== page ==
• Mar 4 2012: I am not familiar with this topic but is it possible for psychopath to learn what he/she can/should do and should not do? Can they function in society such that they do not harm anyone but contribute as everyone else?
    • Mar 5 2012: This topic holds timely interest for me, having just recently listened to Robert's (audio)book - Without Conscience.

      If what he describes is correct... (and I believe in its veracity, as well as its primary conclusions)... then psychopaths are without doubt the most damaging group of people in the history of humanity. A small proportion of human beings that is genetically afflicted with the inability to develop the necessary empathy, emotions and forethought necessary for appropriate operation in our social world. Instead, using their otherwise working cognition to devise interaction with humans that are akin to how a person would think about a complex machine... or perhaps a video game character (i.e. people are seen as a series of inputs and outputs).

      And one of the more unfortunate conclusions reached by the book is that psychopaths are not really amenable to been taught... that they are among the hardest human beings to meaningfully teach these skills, because they lack the fundamental components of the required neuro-chemistry in order to properly grasp these skills - and that worse, teaching them in the traditional manner (the manner that we'd use for other individuals short on empathy and or violent) actually equips them to better take advantage of people.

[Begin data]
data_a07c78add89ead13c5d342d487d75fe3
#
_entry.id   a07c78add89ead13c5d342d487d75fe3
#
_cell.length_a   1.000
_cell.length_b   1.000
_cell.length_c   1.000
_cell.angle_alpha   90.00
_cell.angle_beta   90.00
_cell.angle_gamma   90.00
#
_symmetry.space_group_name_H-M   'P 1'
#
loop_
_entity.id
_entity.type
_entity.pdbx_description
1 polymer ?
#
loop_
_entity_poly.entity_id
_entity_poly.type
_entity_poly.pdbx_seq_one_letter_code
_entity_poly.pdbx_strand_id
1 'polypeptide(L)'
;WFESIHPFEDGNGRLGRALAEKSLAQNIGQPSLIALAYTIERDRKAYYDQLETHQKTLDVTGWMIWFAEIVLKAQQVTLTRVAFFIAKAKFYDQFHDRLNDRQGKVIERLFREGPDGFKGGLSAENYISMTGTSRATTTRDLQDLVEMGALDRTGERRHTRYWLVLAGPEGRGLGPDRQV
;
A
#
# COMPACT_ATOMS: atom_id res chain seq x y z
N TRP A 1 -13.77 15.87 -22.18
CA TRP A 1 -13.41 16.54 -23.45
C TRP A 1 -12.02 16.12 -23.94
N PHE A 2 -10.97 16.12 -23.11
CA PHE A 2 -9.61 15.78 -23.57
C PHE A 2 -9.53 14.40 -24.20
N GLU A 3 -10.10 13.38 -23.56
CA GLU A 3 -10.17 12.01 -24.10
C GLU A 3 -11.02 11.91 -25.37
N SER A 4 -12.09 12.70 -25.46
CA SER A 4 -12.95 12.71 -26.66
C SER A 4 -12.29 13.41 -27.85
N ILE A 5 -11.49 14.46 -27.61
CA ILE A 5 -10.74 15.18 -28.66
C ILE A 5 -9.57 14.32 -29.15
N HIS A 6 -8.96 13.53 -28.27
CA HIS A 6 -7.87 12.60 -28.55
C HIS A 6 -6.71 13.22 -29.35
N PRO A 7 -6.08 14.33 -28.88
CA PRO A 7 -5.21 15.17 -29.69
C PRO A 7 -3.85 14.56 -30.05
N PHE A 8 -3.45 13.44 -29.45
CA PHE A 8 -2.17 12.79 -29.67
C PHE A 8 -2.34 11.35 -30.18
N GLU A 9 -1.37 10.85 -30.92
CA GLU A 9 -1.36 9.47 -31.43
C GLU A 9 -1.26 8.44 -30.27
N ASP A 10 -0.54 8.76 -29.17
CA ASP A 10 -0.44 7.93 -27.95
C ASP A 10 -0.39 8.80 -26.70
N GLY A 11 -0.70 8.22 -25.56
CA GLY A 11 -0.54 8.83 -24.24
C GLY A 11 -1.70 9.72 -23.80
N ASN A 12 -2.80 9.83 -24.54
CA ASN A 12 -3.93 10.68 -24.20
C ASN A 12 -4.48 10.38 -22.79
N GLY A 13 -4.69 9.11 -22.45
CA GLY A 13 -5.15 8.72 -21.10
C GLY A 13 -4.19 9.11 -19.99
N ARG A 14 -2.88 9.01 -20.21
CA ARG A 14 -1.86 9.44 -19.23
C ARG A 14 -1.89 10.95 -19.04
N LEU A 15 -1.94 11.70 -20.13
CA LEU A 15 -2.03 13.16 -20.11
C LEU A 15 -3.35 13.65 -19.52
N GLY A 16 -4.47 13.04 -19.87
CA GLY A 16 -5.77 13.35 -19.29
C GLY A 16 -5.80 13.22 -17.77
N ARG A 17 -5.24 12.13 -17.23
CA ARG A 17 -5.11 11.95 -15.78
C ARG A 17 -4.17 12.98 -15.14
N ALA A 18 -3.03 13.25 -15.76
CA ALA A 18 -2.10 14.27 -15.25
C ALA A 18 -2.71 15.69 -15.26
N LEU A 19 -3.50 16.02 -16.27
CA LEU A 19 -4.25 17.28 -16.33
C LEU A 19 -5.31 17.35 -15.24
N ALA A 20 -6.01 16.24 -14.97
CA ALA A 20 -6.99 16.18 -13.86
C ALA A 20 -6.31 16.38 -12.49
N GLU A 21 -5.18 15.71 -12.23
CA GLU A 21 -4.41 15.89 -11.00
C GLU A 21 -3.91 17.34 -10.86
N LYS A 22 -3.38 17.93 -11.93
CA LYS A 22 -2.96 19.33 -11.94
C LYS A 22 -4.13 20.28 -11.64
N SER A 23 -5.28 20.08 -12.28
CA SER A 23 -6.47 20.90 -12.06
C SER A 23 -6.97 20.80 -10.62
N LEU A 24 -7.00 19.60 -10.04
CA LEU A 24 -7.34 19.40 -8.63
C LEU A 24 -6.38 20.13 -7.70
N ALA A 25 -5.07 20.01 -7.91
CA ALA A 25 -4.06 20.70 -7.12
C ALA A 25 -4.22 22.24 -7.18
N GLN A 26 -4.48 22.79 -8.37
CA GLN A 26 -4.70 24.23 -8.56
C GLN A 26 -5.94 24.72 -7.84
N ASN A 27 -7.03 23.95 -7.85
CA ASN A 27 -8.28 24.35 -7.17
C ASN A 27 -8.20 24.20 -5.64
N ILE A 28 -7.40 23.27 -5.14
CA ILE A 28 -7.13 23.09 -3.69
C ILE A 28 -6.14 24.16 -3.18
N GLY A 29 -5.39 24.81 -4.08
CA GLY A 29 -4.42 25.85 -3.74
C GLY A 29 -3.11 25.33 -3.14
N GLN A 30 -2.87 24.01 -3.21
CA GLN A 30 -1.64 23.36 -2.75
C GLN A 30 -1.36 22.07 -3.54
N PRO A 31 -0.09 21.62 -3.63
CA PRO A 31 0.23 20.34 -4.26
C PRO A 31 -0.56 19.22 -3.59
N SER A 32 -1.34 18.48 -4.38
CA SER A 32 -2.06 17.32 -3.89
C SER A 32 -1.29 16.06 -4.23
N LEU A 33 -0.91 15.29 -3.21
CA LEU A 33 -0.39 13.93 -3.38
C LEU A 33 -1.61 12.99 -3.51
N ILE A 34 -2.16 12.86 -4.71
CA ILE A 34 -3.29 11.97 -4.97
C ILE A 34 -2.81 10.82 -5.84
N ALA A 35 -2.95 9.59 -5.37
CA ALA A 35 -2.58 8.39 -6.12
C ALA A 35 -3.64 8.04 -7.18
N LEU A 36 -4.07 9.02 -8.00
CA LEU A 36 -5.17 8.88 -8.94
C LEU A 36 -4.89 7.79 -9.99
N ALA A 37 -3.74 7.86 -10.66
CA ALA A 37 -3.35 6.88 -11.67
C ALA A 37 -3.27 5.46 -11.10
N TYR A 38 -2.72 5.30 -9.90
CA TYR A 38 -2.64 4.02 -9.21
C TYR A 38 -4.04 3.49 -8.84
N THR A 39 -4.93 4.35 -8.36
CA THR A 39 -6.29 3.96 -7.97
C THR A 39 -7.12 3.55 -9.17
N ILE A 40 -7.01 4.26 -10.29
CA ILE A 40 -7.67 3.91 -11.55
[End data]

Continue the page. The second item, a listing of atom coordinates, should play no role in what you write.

The only reasonable solution for now is raising societal awareness - like we are aware of terrorists... we need to be aware of psychopaths. And in that awareness, we need mechanisms and systems that properly isolate these individuals from the general population... they need their own specifically catered for institution - not just held in jail with the other criminals that they so deleteriously influence.
      • Mar 6 2012: Thanks George. I am very mindful of the fact that these people have rights. I feel sure that no one would ask to be born without the capacity for empathy. At this stage it seems to be all about awareness and that is proving a difficult task. It is extremely difficult for a person with empathy to contemplate a person not having any.
        • Mar 6 2012: I too am mindful of the rights they have as human beings. You're exactly right... no one asks to be born with a disability - least of all, one as deleterious and ill-fitting as psychopathy is.